"By far the most consistently pleasing composers in the film industry have to be the twofold powerhouse of Harry Gregson-Williams and John Powell. Every collaboration, every film, every score, every track is an absolute treasure, so diverse, so thematic, so perfectly composed and integrated into the film. Obviously, since there efforts have thus far culminated in only animated films, there is a wacky and lighthearted style that the more somber listener might not find appealing, but with even the slightest ambition towards music that is intentionally this fun and silly, Shrek will appeal with unlimited satisfaction. In fact, the only downside to this CD that so abundantly encompasses all of the major, minor, and splendid passages from the film--including the hilarious songs--is that the style of the film, intentionally melding the crude parody of medieval fantasy and pop culture, focuses to a far greater extent on the soundtrack as opposed to the far superior work exemplified in the score. Williams and Powell are THE best scorers for animated films in all of Hollywood, so it is somewhat disappointing that they were not utilized to their fullest capacity. And so the detriment that this introduces to the album is that most tracks are under a minute; none are longer than three.Regardless, however, of the unfortunate but unavoidable state of the CD, every track is diverse, introducing new music, themes, styles, sounds that are all splendid listens in their own right, and yet still work to form a seamless whole. Starting simply and beautifully with the Princess/Love theme, transitioning to Farquaad's brash brass march, and concluding with Shrek's techno/heroic masterpiece, this CD never fails to impress. It addresses every possible style and sound, creating new ones, and works to provide such a well-rounded whole that it effects equally as heavily divided symphony. This is definitely one of the few albums that can be listened to from beginning to end, without hesitation, redundancy, or boredom. Behind every second or moment is a major theme reimagined or redeveloped; or a completely new theme that comes out of nowhere, pleasing equally, and developed just as well. Likewise, this is one of the few CD's with NO superfluous noise that is intended to flesh out the length of the CD; everything is listenable, everything is beautiful, everything is creative, well scored, and perfectly tells the story in an audio poem.And so I cannot help but give the MUSIC a five, while the inevitable construction of the CD gets a three. This is a perfect listen alongside Williams' and Powell's other great scores for Antz and Chicken Run. In fact, it probably COULD have been the greatest of these scores, if not for the misguided devotion to a soundtrack throughout the film; but, alas, it is understandable since it was more an aspect of style than selling-out, which is too often the case. In short, what these two fabulous composers have written here is a truly superb jaunt into a fantasy world, complete with ogres, princesses, vertically challenged kings--and modern-day depravity to boot. In this film score, as well as their previous efforts, Harry Gregson-Williams and John Powell have brought revitalized life back into the animated film score, changing from a once frivolous and unimportant entity, to an entirely pleasing and fun experience that models and greatly influences the film itself. Every work that they produce is a success, and the only criticism I can attribute to them is that they are not prolific enough in the genre; but when they are, you can be sure I'll be at the store waiting to pick it up!"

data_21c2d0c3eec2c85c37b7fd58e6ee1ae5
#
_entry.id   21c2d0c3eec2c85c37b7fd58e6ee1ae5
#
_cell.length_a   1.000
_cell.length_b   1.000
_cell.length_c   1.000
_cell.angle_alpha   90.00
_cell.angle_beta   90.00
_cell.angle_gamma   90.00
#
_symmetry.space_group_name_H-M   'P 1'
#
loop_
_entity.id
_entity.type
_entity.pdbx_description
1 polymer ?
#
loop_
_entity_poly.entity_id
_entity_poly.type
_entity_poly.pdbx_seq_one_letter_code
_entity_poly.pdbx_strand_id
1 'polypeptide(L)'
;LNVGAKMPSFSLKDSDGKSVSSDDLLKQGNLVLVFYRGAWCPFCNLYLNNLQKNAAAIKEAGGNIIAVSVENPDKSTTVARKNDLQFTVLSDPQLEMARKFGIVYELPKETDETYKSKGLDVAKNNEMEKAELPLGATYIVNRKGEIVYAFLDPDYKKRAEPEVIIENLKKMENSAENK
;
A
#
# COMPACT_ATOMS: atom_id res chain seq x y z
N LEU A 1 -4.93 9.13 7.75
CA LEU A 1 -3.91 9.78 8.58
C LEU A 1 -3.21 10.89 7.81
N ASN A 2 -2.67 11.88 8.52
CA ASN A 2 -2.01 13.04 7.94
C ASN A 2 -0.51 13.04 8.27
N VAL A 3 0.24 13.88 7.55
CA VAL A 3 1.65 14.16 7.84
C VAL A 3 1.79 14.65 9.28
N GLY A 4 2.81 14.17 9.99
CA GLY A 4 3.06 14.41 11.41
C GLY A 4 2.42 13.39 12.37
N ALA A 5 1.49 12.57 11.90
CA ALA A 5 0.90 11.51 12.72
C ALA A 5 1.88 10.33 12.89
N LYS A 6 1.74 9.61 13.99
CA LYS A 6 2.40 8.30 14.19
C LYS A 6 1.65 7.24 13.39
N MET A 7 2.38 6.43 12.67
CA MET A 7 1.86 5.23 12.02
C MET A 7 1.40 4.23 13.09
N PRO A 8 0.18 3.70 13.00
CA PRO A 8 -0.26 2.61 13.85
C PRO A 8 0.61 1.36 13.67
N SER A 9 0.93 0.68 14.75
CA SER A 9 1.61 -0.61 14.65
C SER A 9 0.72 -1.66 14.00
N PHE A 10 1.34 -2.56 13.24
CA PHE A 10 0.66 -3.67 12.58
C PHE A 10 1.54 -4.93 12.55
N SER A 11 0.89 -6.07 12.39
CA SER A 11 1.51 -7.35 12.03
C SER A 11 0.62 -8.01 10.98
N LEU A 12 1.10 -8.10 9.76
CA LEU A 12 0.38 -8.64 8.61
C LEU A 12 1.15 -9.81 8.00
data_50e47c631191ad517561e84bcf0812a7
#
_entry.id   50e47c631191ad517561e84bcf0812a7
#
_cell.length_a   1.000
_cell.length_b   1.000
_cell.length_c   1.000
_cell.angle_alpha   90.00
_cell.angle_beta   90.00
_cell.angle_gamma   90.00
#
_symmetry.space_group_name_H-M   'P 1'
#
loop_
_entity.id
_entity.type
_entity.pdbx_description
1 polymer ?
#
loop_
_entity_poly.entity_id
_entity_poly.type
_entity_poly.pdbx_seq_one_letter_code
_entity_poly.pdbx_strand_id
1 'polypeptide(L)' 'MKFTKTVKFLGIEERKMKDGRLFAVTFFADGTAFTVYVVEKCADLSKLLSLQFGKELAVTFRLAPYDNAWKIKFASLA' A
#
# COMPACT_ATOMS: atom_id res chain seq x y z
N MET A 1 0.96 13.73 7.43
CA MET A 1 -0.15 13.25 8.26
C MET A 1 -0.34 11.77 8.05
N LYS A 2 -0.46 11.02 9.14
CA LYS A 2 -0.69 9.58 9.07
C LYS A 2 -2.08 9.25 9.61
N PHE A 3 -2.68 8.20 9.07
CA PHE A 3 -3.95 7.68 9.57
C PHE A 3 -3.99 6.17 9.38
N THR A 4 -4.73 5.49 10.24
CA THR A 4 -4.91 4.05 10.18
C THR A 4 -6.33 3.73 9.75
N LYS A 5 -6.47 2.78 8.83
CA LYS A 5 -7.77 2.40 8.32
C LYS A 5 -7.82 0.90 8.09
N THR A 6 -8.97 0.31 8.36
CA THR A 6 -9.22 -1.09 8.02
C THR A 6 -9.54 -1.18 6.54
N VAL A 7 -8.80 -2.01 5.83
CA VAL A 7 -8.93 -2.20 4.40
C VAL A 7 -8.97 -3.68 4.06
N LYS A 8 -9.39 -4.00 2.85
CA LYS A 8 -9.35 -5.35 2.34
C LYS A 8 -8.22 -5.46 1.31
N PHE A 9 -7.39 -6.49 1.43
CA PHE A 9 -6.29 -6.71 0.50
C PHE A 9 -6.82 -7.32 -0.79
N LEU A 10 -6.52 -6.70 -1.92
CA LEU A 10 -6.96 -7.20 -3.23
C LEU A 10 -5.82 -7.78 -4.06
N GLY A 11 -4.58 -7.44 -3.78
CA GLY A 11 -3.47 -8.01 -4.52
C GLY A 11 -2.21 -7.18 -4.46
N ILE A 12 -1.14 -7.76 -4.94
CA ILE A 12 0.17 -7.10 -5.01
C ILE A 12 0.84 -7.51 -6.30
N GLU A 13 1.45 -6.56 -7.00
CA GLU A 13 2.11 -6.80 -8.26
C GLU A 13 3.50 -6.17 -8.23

Good but did not live up to expectations